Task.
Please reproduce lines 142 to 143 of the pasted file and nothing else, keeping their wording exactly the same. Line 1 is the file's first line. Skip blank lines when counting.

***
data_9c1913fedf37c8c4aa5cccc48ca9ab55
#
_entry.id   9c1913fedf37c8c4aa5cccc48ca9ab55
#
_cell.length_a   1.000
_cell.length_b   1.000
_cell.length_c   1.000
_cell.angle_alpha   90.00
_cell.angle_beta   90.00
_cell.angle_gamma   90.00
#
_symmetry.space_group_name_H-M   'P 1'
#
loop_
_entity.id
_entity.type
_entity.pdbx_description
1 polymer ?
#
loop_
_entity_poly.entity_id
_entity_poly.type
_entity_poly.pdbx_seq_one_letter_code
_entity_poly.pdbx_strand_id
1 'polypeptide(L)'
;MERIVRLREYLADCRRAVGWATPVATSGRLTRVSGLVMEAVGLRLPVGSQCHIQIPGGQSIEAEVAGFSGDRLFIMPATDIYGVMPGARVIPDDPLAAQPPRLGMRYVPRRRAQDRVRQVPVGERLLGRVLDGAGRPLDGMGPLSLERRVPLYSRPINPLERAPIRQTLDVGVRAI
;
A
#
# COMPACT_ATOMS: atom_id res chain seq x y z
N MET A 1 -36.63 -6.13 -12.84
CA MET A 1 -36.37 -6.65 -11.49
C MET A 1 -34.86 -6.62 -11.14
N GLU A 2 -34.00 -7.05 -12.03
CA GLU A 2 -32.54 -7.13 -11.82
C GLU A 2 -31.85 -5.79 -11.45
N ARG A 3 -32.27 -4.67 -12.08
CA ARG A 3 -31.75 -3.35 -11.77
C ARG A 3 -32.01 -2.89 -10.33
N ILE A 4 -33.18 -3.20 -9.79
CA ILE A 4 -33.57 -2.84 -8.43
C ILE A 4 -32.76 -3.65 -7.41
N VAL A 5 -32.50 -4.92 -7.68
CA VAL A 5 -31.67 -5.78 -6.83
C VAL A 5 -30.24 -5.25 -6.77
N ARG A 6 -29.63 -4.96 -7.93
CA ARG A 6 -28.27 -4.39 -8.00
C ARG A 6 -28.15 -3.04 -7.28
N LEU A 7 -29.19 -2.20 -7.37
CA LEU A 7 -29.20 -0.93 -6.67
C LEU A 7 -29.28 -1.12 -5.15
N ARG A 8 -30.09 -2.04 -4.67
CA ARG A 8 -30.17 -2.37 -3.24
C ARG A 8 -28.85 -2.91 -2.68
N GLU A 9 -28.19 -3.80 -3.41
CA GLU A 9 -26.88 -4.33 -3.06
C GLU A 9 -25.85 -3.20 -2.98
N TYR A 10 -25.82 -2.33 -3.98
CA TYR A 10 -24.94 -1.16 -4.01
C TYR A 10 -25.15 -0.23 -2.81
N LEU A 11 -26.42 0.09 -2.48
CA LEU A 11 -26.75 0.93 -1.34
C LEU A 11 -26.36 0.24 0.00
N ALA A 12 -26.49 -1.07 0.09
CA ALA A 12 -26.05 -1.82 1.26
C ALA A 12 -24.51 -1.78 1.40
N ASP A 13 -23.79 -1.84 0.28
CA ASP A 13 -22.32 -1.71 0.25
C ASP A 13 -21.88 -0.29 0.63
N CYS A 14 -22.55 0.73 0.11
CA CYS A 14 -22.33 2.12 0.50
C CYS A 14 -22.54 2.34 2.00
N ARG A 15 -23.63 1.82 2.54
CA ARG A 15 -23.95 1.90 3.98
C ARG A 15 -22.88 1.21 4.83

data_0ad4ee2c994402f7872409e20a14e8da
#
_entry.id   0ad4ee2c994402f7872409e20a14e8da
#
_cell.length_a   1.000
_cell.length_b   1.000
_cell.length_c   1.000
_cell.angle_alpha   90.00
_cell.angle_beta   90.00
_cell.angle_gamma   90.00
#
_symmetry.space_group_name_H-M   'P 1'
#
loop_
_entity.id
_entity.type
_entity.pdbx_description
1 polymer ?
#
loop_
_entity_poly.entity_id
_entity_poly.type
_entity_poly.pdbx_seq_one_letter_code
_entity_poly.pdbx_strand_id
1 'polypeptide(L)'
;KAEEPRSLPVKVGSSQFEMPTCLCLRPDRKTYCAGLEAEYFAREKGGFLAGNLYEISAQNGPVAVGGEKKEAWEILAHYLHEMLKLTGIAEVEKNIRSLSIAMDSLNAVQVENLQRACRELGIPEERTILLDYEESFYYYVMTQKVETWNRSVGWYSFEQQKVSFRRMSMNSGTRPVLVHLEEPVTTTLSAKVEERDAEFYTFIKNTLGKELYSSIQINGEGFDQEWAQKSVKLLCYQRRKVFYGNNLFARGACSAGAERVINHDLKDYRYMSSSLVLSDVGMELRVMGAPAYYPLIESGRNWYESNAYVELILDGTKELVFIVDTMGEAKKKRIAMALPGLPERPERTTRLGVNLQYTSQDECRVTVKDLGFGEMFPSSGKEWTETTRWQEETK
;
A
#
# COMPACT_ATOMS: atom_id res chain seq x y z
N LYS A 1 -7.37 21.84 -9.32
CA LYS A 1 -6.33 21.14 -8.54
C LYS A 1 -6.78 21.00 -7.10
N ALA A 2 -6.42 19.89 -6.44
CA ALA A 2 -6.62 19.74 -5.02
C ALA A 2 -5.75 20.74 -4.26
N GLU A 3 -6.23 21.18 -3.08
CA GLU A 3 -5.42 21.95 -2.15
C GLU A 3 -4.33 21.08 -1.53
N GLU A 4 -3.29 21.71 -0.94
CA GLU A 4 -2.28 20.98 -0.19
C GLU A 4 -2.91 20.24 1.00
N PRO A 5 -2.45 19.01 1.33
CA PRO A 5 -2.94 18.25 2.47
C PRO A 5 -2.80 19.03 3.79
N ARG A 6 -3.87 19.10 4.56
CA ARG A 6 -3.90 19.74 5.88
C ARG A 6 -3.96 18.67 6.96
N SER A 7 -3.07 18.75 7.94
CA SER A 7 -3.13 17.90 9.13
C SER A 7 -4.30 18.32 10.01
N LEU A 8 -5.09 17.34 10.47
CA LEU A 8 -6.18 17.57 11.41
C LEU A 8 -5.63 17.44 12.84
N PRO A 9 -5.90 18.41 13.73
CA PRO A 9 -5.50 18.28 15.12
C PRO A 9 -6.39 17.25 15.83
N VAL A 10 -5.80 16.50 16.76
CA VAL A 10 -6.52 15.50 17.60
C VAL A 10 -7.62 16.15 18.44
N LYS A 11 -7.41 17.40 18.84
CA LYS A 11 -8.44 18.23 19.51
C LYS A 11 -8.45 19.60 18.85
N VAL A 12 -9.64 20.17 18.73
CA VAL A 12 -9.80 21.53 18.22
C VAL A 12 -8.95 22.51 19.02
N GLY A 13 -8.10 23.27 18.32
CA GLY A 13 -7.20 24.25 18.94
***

N GLY A 13 -8.10 23.27 18.32
CA GLY A 13 -7.20 24.25 18.94